Paul Smith

This post by Dave Winer is an example of an observation I’ve seen made recently, which roughly goes, kids today, they didn’t grow up with ringing-bell, handset-style telephones, or floppy disks, to name two obsolete technologies, and so our icons for “call” and “save” in our software don’t mean anything to them, because they don’t know what those icons stand for (and by extension, what action is expected to happen when you click on them). I think this overstates things. We should always strive for better, more universally-understood metaphors in our graphical interfaces, to make software easier to use and more accessible. The idea that future kids won’t know about technologies that had their heyday prior to their consciousness is belied by the fact that I know about things before 1977, stuff like kerosene lamps, telegraphs, and muskets.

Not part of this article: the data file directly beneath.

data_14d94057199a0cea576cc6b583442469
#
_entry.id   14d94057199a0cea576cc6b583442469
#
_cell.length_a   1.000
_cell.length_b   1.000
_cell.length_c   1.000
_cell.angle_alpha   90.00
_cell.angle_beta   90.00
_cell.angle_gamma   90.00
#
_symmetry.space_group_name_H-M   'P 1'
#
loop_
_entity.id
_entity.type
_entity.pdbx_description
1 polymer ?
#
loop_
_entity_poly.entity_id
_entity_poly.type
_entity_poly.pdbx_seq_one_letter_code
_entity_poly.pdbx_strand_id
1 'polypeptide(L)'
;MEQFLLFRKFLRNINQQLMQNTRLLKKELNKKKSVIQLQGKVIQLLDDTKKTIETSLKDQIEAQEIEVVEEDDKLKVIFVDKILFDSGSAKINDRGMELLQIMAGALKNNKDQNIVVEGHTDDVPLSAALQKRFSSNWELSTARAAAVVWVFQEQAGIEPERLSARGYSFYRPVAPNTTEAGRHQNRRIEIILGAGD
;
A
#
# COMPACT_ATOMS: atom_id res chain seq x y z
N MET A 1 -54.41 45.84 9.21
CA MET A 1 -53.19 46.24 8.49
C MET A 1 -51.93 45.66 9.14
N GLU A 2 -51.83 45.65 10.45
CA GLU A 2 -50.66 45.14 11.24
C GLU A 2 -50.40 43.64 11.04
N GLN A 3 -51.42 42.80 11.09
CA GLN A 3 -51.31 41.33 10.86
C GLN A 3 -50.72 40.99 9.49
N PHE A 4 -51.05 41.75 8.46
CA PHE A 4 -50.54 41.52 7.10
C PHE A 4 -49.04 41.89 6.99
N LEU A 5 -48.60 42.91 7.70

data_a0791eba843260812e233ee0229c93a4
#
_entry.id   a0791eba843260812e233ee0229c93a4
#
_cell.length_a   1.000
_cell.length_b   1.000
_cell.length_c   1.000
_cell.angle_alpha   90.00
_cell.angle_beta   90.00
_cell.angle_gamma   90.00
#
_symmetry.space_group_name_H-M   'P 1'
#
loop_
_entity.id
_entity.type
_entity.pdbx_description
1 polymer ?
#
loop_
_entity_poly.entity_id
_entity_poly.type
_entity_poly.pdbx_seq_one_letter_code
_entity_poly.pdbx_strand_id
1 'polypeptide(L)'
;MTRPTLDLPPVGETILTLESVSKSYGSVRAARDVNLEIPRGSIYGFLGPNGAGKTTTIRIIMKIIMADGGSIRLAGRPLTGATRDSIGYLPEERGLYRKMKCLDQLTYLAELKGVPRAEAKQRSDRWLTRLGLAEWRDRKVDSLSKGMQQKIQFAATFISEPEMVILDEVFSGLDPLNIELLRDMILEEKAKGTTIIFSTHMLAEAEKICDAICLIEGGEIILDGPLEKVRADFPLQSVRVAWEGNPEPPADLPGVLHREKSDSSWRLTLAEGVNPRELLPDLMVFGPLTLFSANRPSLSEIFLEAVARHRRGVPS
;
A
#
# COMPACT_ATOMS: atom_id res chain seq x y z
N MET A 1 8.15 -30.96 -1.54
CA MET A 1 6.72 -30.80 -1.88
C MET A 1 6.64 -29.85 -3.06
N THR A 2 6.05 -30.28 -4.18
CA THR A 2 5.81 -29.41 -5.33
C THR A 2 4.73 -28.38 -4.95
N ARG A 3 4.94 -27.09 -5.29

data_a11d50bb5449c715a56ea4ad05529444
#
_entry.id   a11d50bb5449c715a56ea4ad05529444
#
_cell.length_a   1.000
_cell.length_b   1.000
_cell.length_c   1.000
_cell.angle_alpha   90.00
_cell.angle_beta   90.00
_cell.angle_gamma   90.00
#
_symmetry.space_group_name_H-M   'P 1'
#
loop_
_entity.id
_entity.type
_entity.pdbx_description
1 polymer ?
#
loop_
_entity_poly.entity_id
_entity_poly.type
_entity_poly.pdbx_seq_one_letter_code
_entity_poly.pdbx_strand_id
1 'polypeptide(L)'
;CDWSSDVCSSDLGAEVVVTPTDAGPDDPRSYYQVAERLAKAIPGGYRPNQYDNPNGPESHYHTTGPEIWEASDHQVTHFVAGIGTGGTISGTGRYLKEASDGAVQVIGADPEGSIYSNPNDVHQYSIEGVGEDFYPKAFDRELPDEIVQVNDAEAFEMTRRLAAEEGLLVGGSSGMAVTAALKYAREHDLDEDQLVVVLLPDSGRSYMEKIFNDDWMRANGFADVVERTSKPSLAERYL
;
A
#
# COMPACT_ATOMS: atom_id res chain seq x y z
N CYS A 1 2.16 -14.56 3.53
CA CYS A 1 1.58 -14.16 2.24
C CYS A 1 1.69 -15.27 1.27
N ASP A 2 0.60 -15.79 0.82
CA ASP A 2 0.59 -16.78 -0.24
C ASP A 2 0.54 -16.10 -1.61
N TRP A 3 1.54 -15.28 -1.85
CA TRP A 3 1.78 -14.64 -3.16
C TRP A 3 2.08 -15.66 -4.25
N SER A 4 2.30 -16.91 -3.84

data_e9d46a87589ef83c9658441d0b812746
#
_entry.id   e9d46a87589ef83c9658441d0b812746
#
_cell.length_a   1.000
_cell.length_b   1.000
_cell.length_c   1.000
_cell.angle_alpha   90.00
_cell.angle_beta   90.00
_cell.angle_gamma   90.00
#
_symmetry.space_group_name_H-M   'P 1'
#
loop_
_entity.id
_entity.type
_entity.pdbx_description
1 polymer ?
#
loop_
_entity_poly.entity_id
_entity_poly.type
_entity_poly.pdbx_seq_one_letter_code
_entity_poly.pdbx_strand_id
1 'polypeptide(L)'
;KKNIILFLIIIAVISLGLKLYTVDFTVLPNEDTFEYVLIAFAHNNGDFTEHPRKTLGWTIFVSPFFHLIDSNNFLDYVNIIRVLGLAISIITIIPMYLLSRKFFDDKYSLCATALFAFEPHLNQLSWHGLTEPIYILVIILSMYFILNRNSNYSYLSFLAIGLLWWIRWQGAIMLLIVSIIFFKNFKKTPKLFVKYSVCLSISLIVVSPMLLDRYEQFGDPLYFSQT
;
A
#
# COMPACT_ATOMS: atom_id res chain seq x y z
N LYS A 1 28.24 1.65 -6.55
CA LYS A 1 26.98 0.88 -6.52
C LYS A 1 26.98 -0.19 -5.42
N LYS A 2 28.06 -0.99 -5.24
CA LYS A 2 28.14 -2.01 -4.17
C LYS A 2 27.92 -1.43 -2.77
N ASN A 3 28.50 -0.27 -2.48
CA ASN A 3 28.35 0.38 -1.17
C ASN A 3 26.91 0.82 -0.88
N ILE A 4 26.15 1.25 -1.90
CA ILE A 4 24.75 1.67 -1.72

Let’s set aside the fact that abstract graphical representations of physical things, icons, tend to take on lives of their own, semantic meanings that diverge from their real-world analogues (think folders, files, and the desktop), so we don’t need to fully understand or even be aware of the physical object to successfully use the virtual one. (It’s not as if we had in-born knowledge of telephones and floppy disks, and similarly we have to learn about software and its metaphors in their own context.) In part because there is uneven deployment and obsolescence of technology, in part because of cultural memory like movies, and in part because of software and the Internet, we will remember, and especially we will remember technologies that overlap, in function or metaphor, and which are relevant to our contemporary technology stories.